- Bitter Melon
The herb known as the bitter melon is a tropical plant, and grows extensively in the tropics-which include parts of East Africa, large parts of Asia, the Caribbean islands, and in parts of South America. This herb is used as a source of food and as an herbal medicine as well.
True to its name, the fruit of this herb has a very bitter taste. Medicinal use is chiefly made of the fruit, as it is considered the safest and most easily cured part of the herb, however, the seeds, the leaves, and the vines of the bitter melon has also been extensively used in a variety of herbal medicines and infusions.
Leaves, fruit, seeds, seed oil.
Late onset diabetes is treated using the unripe fruit of the bitter melon; this is the main use of the herbal remedy. Menstruation is induced by the ripe fruit, which also functions as a stomach tonic at the same time.
Turkish herbalist uses the fruit of the bitter melon to treat all types of ulcers affecting the body. Herbal remedies made from the biter melon is also a favorite of herbalist in the West Indies, they use it as a cure all or super herb, treating cases of worms, problems related to urinary stones, and in the treatment of fever. The purgative action of the juice of the fruit is also extensively made use of in the West Indies.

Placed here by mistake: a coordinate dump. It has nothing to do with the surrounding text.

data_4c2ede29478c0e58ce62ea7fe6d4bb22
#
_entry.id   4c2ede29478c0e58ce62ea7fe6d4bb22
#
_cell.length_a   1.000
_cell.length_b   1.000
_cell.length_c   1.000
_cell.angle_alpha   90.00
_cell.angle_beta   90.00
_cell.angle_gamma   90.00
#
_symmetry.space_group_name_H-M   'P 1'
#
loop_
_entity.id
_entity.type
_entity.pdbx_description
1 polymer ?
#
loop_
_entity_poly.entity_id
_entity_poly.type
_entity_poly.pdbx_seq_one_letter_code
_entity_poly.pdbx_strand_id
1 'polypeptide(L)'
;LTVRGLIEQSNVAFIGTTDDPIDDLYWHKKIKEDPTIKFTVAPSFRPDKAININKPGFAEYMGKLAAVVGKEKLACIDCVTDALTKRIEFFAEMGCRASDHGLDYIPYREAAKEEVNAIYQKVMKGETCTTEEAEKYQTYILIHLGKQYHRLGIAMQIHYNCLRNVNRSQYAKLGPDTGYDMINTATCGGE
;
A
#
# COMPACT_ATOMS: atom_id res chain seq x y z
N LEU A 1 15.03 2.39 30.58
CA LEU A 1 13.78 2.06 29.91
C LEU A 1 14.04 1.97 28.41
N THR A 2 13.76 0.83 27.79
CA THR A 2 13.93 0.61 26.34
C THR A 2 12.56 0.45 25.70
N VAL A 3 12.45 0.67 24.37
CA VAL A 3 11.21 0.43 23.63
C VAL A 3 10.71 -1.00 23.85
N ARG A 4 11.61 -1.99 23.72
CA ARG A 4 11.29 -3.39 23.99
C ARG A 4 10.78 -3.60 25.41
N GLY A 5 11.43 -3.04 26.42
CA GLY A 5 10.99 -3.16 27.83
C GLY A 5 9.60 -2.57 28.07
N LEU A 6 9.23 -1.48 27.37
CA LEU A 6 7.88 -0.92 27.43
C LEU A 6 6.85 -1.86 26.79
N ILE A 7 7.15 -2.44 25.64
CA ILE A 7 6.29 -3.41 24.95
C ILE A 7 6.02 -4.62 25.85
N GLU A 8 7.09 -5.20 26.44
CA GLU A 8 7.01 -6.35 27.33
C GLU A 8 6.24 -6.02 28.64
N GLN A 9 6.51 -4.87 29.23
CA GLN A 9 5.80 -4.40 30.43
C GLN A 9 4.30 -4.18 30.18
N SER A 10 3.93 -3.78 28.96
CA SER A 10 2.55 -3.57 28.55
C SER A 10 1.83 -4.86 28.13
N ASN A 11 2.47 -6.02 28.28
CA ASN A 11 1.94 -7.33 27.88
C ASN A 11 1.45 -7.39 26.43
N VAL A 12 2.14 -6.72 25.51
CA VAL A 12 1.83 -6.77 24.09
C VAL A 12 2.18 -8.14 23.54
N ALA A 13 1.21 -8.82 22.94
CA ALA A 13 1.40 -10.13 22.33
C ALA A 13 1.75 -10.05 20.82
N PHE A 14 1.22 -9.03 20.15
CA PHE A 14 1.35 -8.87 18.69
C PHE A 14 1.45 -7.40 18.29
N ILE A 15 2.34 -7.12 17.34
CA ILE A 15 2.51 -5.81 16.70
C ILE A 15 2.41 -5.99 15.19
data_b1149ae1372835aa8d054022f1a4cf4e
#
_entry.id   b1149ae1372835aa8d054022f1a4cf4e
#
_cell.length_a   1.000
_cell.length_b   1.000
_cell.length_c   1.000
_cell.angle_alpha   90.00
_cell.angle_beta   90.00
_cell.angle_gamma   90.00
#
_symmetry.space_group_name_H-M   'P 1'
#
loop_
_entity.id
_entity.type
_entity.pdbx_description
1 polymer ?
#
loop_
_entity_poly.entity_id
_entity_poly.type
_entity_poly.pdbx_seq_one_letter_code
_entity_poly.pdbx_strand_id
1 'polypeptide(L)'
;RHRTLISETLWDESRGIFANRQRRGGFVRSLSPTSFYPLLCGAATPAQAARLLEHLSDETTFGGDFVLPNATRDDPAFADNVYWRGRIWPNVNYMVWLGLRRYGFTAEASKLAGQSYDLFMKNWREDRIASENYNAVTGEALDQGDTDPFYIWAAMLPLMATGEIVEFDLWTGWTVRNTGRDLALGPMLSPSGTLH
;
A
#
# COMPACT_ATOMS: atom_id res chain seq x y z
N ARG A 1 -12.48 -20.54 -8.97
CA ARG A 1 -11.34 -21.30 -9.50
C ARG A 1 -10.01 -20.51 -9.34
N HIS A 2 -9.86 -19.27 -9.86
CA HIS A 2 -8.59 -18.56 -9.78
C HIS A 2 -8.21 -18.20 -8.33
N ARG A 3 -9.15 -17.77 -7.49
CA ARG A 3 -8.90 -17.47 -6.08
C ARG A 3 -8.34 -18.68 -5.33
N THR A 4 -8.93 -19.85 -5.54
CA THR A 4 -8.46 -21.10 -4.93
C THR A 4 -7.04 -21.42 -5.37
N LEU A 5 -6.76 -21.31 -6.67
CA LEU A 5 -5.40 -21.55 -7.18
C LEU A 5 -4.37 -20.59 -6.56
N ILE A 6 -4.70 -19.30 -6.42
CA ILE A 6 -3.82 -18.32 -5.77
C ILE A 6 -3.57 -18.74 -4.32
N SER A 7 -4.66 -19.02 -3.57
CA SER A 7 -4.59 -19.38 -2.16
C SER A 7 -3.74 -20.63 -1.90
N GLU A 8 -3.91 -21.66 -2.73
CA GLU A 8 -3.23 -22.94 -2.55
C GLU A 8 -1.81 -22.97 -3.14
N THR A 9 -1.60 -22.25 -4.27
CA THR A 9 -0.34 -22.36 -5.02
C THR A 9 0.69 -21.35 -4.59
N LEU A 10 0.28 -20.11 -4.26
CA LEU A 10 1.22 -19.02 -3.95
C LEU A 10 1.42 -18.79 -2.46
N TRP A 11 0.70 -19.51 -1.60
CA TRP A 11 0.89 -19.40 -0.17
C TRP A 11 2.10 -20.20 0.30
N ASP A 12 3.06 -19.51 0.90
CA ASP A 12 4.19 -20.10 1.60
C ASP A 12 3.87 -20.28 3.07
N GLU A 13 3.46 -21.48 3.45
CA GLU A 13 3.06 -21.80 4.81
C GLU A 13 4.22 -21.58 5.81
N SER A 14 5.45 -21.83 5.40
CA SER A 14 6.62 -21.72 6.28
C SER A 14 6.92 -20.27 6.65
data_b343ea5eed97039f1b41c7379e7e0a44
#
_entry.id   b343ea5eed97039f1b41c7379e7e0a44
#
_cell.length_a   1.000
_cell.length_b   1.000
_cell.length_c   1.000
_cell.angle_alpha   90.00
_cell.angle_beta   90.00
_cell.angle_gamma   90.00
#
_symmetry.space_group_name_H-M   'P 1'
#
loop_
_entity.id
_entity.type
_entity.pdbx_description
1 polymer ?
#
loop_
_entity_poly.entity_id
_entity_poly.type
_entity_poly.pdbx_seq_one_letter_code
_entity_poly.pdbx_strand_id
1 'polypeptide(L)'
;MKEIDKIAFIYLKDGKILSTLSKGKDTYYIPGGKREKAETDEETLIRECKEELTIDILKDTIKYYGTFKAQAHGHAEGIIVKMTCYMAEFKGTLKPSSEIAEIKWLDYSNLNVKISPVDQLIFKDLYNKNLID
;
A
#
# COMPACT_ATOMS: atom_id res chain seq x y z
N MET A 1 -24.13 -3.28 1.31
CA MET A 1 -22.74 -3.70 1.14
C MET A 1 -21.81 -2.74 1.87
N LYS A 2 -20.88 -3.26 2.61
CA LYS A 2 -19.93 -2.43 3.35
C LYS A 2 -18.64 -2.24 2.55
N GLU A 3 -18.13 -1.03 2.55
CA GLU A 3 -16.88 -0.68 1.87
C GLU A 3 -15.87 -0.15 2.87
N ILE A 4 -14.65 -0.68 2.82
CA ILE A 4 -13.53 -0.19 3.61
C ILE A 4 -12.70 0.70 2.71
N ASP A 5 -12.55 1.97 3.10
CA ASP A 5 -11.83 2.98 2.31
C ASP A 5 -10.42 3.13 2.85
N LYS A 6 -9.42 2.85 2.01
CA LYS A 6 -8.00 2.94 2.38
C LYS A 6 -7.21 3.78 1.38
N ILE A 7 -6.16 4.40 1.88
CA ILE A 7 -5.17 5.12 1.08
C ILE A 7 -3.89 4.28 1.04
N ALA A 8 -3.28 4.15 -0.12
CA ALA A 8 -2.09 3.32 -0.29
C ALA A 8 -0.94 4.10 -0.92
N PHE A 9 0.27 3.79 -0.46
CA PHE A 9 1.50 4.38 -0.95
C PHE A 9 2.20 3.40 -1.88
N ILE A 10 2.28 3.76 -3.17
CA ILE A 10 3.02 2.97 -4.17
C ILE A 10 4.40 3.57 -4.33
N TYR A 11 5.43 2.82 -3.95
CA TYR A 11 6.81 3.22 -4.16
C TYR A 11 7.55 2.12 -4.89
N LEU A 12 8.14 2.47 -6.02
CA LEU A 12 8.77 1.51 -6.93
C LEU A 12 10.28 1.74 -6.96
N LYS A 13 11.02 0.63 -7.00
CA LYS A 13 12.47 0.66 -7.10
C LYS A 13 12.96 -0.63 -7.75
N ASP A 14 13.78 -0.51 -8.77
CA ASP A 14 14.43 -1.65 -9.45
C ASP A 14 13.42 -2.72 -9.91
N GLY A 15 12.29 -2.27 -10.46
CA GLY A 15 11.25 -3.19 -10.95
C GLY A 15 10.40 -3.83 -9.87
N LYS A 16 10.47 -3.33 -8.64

The herbal remedy is also prescribed for treating colic and abdominal gas in different people. The leaves of the bitter melon are used to make an herbal decoction, which is given to patients suffering from all types of liver problems and cases of colitis.
This decoction can also be used as a topical remedy and it can be applied directly on the skin to treat eruptive skin disorders. Herbal oil derived from the seed oil is used on wounds for topical relief and long term remedial benefits.